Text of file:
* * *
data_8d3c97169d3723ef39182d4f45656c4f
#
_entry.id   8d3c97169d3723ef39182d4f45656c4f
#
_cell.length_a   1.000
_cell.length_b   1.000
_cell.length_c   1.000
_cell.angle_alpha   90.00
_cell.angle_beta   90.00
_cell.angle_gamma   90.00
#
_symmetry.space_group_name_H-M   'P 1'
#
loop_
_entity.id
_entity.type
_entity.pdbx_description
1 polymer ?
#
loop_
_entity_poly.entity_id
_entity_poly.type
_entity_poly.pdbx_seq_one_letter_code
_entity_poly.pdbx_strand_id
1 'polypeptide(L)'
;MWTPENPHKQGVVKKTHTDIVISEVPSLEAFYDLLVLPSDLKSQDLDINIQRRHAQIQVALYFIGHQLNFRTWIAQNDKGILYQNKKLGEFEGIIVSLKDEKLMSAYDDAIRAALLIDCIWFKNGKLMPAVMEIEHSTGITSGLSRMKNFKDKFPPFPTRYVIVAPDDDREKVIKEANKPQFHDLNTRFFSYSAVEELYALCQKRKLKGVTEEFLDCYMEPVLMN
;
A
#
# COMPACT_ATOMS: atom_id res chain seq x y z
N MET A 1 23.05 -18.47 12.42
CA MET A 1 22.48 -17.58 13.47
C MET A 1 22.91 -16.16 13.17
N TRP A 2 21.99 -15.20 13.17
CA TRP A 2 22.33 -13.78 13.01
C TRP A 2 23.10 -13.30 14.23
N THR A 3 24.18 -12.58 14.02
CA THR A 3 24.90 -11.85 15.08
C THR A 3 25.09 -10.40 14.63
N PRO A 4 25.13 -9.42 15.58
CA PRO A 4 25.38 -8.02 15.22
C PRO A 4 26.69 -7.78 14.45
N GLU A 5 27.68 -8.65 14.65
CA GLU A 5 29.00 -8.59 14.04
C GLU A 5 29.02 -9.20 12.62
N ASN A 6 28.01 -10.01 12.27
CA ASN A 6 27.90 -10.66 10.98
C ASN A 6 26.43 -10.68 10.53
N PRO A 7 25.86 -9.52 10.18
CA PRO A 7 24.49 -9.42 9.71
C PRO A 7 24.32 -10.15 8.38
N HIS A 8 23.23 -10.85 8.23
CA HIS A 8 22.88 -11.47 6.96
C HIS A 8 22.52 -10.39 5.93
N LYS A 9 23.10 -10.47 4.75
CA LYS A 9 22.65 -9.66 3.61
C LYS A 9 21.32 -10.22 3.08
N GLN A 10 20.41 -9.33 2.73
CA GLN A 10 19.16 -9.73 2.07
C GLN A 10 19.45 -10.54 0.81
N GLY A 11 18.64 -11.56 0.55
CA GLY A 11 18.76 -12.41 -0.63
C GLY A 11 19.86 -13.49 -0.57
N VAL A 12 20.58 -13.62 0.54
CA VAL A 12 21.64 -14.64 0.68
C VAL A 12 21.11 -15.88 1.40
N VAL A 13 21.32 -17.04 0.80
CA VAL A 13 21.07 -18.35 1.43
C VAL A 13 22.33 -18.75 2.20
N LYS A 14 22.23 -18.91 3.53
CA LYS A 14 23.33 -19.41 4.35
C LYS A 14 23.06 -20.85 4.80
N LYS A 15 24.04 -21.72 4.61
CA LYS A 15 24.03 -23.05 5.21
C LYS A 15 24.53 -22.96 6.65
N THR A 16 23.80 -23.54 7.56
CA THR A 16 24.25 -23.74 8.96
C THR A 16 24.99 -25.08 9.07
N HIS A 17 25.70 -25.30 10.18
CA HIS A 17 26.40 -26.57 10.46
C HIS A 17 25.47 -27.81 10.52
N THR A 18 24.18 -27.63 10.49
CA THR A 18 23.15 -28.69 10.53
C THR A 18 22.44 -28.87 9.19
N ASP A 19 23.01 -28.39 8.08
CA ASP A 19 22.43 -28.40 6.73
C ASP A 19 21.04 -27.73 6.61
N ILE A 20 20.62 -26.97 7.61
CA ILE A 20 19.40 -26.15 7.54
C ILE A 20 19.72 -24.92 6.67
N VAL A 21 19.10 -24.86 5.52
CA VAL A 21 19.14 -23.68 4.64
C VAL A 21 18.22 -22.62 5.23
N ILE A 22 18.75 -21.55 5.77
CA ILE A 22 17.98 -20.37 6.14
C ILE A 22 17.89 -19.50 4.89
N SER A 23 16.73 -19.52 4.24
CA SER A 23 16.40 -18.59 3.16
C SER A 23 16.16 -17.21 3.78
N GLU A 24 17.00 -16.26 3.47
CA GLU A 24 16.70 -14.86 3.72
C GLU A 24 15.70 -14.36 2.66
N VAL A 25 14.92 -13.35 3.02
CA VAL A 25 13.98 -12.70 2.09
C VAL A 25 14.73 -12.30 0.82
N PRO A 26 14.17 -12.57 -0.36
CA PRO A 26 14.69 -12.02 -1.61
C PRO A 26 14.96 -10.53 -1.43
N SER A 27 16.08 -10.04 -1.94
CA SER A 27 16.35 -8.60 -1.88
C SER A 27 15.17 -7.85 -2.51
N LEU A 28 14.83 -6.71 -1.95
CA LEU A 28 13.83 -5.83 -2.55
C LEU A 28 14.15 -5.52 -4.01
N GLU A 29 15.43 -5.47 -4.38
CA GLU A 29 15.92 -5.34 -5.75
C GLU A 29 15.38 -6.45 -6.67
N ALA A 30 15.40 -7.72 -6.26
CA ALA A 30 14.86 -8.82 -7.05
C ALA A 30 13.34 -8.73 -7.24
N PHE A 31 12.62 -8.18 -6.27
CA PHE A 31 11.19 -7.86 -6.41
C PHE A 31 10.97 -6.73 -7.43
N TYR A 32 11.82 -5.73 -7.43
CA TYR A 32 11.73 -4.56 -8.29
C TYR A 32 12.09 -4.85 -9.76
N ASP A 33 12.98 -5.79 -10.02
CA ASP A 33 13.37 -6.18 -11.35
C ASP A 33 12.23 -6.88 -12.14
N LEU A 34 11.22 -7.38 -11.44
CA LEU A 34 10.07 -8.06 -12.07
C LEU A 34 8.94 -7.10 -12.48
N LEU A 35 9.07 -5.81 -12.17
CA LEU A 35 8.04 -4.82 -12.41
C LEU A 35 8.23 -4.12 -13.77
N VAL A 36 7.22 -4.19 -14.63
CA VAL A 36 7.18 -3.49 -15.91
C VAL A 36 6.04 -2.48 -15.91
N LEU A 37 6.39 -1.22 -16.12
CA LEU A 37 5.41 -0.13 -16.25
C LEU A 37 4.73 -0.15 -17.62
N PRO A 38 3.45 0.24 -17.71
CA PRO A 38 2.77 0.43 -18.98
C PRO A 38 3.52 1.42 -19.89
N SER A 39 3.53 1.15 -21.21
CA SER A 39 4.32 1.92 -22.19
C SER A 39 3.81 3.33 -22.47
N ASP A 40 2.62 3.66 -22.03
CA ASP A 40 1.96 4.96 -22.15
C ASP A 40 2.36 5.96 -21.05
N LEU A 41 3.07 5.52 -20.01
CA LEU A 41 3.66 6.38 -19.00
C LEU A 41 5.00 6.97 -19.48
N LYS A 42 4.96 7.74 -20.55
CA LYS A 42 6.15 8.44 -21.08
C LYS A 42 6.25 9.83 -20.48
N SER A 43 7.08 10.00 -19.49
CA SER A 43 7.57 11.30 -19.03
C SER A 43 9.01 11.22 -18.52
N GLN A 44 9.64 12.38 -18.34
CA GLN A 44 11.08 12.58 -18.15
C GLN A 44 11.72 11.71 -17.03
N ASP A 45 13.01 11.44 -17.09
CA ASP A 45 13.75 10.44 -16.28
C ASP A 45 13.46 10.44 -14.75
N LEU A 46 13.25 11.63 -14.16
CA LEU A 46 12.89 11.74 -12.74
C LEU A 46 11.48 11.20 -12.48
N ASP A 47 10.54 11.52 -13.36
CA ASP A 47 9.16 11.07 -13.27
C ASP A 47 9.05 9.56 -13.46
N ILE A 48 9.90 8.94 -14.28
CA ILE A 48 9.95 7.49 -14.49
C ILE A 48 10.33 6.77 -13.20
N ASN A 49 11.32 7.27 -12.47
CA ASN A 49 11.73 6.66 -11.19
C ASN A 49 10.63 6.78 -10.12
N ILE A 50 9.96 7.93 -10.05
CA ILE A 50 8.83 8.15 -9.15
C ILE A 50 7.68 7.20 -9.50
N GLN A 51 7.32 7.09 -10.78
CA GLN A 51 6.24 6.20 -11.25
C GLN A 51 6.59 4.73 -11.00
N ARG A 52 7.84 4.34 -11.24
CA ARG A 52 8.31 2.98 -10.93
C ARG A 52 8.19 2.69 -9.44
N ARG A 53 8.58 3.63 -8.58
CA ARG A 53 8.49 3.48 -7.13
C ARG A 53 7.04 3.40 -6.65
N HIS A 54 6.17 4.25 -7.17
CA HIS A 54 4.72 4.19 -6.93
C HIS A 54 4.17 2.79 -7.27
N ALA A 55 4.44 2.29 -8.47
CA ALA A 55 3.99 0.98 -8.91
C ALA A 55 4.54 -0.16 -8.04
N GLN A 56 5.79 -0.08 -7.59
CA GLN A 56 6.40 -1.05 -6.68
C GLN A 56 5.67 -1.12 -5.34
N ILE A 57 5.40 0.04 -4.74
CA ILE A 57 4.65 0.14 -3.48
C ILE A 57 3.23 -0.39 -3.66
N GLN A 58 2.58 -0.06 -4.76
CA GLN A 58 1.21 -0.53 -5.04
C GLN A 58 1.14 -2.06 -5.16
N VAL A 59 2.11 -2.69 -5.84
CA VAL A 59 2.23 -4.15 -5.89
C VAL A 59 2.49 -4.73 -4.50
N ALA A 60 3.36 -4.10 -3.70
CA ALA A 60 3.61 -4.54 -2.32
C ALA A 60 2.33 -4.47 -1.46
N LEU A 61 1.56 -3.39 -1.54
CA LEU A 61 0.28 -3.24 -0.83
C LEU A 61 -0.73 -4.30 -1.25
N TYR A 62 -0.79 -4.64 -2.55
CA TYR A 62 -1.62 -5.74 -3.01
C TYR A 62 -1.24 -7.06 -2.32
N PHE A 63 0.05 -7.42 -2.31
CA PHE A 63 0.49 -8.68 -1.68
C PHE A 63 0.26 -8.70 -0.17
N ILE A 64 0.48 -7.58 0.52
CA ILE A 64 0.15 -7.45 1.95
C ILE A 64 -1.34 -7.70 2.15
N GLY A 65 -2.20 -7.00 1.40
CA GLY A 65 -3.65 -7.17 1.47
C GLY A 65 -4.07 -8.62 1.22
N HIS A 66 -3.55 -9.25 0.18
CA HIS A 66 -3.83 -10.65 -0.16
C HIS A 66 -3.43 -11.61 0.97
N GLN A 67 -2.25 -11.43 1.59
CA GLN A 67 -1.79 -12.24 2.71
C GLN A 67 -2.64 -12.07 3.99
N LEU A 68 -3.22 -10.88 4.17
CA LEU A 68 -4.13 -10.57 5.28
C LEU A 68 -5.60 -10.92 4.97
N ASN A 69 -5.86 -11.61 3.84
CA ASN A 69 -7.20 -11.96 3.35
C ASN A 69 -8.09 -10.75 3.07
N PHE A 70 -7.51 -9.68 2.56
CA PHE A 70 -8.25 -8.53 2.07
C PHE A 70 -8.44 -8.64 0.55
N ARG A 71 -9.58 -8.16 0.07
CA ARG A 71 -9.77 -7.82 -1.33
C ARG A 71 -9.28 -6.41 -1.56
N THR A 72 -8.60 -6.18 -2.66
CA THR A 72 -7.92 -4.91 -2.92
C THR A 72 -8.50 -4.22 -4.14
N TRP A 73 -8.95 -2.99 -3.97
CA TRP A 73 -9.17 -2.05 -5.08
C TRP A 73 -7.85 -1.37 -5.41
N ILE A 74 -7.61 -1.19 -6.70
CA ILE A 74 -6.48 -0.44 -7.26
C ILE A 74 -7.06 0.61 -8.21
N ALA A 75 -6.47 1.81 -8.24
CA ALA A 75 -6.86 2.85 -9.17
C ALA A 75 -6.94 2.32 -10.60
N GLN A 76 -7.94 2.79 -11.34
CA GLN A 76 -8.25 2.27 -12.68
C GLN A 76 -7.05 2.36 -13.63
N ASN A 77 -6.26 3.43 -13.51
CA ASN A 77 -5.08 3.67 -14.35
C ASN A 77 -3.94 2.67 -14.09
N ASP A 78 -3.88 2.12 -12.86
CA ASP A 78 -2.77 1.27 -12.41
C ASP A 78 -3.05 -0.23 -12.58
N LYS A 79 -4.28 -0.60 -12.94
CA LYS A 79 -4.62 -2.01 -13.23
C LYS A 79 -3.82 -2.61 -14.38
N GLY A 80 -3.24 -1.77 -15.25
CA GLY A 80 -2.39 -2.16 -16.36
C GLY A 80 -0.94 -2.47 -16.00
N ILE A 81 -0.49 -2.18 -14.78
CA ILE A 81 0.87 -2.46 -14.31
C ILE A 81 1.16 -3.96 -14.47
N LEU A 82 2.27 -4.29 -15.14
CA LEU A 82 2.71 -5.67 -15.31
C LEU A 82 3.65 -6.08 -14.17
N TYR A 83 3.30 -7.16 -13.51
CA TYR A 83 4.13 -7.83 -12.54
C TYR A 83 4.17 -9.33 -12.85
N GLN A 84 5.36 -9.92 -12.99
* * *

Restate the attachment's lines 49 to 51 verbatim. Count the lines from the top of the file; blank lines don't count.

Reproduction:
N PRO A 7 25.86 -9.52 10.18
CA PRO A 7 24.49 -9.42 9.71
C PRO A 7 24.32 -10.15 8.38